The Urban Assembly School for Applied Math and Science
BRONX NY 10457 Map
The Urban Assembly School for Applied Math and Science
Middle School Stats
High School Stats
At the Urban Assembly School for Applied Math and Science (AMS) creative, hands-on lessons and supportive staff help students stay engaged in math and science. Most students arrive in 6th grade and stay through high school. Though many start off with weak skills, by the end of 8th grade roughly half of the students pass the algebra Regents exam. The school has graduation and college-readiness rates that far exceed the citywide average and sends some graduates to highly selective colleges like Cornell and Brown—a particularly impressive accomplishment given that the school doesn't screen students for ability and most come from one of the poorest neighborhoods in the country.
The school is orderly and calm, but not rigid. Students wear uniforms and have to follow the rules, but the staff is more likely to admonish a student for getting to class late over sporting an untucked shirt. Teachers also offer an unusual level of support—making home visits to 6th-graders before the school year begins, or sending an early-morning text message to a child who struggles with attendance. In class, teachers promote good work habits, like how to take notes and organize a binder. They also lead advisory groups that give students a forum to discuss their feelings and connect with others. Instead of the rushed parent-teacher meetings that take place in most schools, parents at AMS meet with their child’s advisor three times a year for in-depth conferences.
Instruction emphasizes depth over breadth and teachers devote a lot of class time to lengthy projects, which encourage students to think creatively and develop what Principal David Krulwich describes as “stick-to-it-ness.” Krulwich joined AMS in 2005 first as a math coach, then as assistant principal under founding principal Ken Baum. He became principal in 2012. “In higher level courses kids need to be challenged to figure things out,” said Kulwich. “How many kids are asked to spend 10 minutes, one hour or even three hours on a math problem?”
For instance, 9th-graders in algebra 2 learn about functions by spending a week researching the income tax code and evaluating the merits of a progressive tax (a piecewise function) versus a flat tax. In living environment, they head to a nearby park to collect data on its biomass (total mass of living organisms). In the 6th and 7th grades students hone their fundamental math skills, spending a week charting their dream cross-country trip or planning a party, working out all measurements, calculations and costs involved. Students write essays explaining their choices and conclusions and wrap up their projects with oral presentations to their class.
In 6th and 7th grade, classes mix children of different abilities. Starting in 8th grade, struggling students are placed with the strongest teachers in smaller groups. In one class, we watched the teacher explain a graphing activity. A girl in the back row did the work perfectly, explaining it step-by-step to a visitor. “Teachers are nice and young and inspiring,” said 8th-grader Ishmael.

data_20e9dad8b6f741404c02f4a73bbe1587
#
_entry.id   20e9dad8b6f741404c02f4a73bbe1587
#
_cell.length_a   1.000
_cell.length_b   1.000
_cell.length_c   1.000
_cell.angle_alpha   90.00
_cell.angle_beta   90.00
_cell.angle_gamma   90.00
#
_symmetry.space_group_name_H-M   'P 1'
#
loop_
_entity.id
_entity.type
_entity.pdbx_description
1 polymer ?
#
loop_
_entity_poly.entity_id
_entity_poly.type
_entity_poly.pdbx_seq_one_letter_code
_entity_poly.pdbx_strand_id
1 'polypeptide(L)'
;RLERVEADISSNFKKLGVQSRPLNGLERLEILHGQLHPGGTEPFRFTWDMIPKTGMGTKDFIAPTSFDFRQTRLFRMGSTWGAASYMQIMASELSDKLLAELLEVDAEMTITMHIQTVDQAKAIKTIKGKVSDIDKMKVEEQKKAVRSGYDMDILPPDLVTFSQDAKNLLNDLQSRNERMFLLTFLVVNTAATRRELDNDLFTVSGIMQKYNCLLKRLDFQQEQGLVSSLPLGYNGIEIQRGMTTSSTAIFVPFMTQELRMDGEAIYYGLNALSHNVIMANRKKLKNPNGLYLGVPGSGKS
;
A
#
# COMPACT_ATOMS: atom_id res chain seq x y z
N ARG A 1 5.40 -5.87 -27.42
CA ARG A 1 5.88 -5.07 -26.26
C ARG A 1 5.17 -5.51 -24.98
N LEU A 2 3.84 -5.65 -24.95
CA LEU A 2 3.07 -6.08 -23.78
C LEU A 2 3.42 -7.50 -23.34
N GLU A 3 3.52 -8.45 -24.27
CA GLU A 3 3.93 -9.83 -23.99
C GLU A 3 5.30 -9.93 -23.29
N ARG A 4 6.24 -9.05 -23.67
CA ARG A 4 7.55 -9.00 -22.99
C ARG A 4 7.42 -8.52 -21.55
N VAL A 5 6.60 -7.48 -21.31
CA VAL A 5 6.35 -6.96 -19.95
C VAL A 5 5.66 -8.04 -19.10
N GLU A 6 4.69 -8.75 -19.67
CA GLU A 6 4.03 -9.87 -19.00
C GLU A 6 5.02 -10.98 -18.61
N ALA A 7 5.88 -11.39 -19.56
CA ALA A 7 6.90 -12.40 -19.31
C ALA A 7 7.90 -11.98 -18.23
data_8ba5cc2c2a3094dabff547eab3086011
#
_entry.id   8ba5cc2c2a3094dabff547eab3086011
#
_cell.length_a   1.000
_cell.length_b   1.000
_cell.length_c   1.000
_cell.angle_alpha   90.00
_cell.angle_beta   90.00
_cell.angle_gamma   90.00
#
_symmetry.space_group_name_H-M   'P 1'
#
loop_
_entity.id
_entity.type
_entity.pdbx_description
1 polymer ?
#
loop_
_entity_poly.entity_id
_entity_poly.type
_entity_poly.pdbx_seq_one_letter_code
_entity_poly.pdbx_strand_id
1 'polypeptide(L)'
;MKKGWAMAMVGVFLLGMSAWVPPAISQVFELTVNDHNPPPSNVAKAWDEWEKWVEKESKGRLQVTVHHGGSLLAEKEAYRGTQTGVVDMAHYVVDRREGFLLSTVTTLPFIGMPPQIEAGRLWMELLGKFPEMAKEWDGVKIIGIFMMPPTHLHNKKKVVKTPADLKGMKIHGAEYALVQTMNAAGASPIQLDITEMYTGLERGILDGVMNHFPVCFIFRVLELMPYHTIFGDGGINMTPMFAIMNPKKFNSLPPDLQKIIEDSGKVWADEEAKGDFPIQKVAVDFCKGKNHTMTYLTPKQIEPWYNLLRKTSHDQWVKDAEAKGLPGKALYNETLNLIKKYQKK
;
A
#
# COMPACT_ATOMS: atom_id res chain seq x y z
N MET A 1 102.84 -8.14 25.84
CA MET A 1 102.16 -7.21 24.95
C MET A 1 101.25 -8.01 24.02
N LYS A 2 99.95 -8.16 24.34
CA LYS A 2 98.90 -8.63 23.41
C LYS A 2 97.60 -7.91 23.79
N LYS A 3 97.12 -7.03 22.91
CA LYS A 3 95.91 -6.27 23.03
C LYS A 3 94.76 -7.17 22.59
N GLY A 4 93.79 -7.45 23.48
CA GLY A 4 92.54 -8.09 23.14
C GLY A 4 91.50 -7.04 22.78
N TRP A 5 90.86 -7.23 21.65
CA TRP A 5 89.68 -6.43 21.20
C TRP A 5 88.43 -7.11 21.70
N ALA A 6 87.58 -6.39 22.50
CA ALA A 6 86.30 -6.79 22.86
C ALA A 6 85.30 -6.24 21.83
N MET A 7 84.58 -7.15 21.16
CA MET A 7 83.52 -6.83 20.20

Not all students excel in math, but everyone sticks with it. If they are not ready for geometry or trigonometry, struggling students take applied math courses such as city planning or modeling. Stronger students, mainly those who pass the algebra Regents in 8th grade, stick with a traditional sequence that keeps them on path for calculus. Students can also take advanced placement biology. All high school seniors study statistics and take a non-Regents physics class that emphasizes design and hands-on learning, such as building a model airplane wing and then testing it in a wind tunnel for design flaws.
Sixth-grade students have an extended day as part of the Department of Education’s Middle School Quality Initiative that provides extra support in literacy for high needs middle school students.
AMS shares its sleek, modern building with Validus Prep Academy and Bronx Mott Hall. The facilities are nice, but space is limited. To keep most class sizes small, the school had to convert a resource room to a regular classroom. High school students can participate in campus-wide sports teams. There’s a range of extra-curricular activities such as art, dance, chess, hip-hop, science research, robotics, math league, Mock Trial and student newspaper. Students make multiple overnight trips to Black Rock Forest to study science and to camp outdoors.
AMS founded and hosts Pi5NY, an annual, citywide math competition for middle school students.
College: Top students attend colleges like Cornell, Brown and NYU. A large block of graduates attends the entire range of SUNYs as well as two-and four-year CUNYs. Over half attend four-year colleges. The college office stays in touch with alumni to an unusual degree via email, Facebook and phone.
Special education: To manage an increase in students with special needs, AMS has added an extra guidance counselor, in addition to the licensed special education teacher on each grade. Children who need special help are often placed in smaller classes with strong teachers, rather than in larger team-taught classes.
Admissions: Priority to Bronx residents who demonstrate an interest in the school by attending a fair, information session or open house. (Lydie Raschka, October 2012, updated, Laura Zingmond, March 2014)